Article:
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No special treatment for Law Association vs CJ matter
The Appeal Court is treating the hearing of the matter between the Law Association and the Chief Justice Ivor Archie no different to any other application before the court.
An urgent application filed by the Law Association seeking to overturn a ruling by a High Court judge to convene a Special General Meeting of the organisation this week to discuss a report relating to serious allegations against the CJ has been shut down.
Justice of Appeal Prakash Moosai sitting in camera at the Hall of Justice on Friday, postponed the application to April 10, where the matter is expected to be heard by three of the most senior judges of the Appeal Court.
If the Court of Appeal had to accommodate the sitting of the Special General Meeting on March 15, it would have meant that all of the matters already fixed before the judges would have had to be re-arranged to give the Law Association's application priority.
Given that the purpose of the Special General Meeting is to consider and approve a report of an investigative committee—comprising Queen's Counsel Dr Francis Alexis and Eamon Courtenay—which examined the allegations against the Chief Justice, the earlier hearing was not entertained, sources said.
Archie has been at the centre of allegations made by Dillian Johnson, his one-time friend, that he tried to obtain a contract to provide security for judges and state housing through recommendations from the CJ. Archie has admitted to assisting people, excluding Johnson, by making recommendations to the Housing Development Corporation but has denied approaching judges to change their State-arranged security.
Johnson, who has since fled to the United Kingdom, seeking asylum, has also claimed that the police was ignoring a report he filed of an attempt to kill him.
Johnson has since issued a public challenge to the CJ to produce the US forensic reports which allegedly prove Johnson's photos and WhatsApp messages are fake. He is also denying the CJ did "improper favours for him," alleging there is a "homophobic element" to the issues.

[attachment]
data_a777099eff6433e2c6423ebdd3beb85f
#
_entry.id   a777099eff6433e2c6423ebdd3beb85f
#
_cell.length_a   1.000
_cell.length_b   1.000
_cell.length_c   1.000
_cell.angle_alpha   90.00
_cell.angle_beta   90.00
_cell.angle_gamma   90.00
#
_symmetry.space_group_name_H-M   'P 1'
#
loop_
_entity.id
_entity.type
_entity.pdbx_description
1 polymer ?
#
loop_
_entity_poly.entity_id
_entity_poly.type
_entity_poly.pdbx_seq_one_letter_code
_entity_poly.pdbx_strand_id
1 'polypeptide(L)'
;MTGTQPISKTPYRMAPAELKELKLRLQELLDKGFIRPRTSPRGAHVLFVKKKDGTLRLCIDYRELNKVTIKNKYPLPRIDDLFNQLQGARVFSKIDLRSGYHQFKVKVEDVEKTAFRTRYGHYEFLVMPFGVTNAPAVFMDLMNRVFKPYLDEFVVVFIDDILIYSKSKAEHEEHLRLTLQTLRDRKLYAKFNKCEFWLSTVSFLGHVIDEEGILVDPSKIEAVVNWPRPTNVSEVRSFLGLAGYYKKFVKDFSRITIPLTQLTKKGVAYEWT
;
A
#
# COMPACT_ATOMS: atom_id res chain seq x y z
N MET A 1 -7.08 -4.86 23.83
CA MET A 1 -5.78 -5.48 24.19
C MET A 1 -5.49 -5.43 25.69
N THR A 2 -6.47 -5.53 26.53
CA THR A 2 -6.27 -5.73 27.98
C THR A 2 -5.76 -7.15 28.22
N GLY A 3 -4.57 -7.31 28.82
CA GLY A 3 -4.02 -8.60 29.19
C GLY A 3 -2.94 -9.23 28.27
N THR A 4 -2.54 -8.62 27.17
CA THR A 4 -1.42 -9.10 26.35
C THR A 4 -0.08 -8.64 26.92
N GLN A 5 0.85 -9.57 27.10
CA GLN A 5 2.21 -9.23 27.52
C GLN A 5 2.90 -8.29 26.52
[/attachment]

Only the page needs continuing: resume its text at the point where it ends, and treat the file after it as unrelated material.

In a statement dated March 8 and issued through British Human Rights campaigner Peter Tatchell, Johnson also weighed in briefly on the six-month sabbatical leave the CJ is scheduled to proceed on from Sunday, saying "it looks like an attempt to evade public scrutiny and accountability." It was the only reference to the sabbatical.
On the issue of the US forensic reports which allege the photos and WhatsApp messages he produced are "fake," Johnson appealed to President-elect Paula-Mae Weekes to "require" Archie to make the report public. He said "it is in the public interest that the truth be established." Tatchell, who is driving Johnson’s asylum bid, said he supported this call to the President-elect. Archie deferred leaving the country on Sunday after Prime Minister Dr Keith Rowley wrote to President Anthony Carmona seeking clarification on the issue of the grant of the sabbatical leave.
Archie, the T&T Guardian understands, has recused himself from determining the composition of the panel of judges given that he is a party to the lawsuit. Justice of Appeal Allan Mendonca has taken charge of this.
The Law Association has also made a request for a five-member panel to hear its case given that the matter in its view had great consequence. The five-member panel is usually reserved for matters which involve significant constitutional importance.
In its appeal, the association is claiming High Court Judge Nadia Kangaloo made several errors in her 19-page judgment delivered in Archie’s favour on Tuesday.
It is claiming Kangaloo misinterpreted the Constitution when she ruled it did not have the power to investigate the allegations against Archie before referring them to the Prime Minister to trigger an impeachment tribunal under Section 137 of the Constitution.
President of the Law Association Douglas Mendes SC and attorney Keith Scotland, who represented Archie, both declined to comment on the matter.
—with reporting by Rhondor Dowlat
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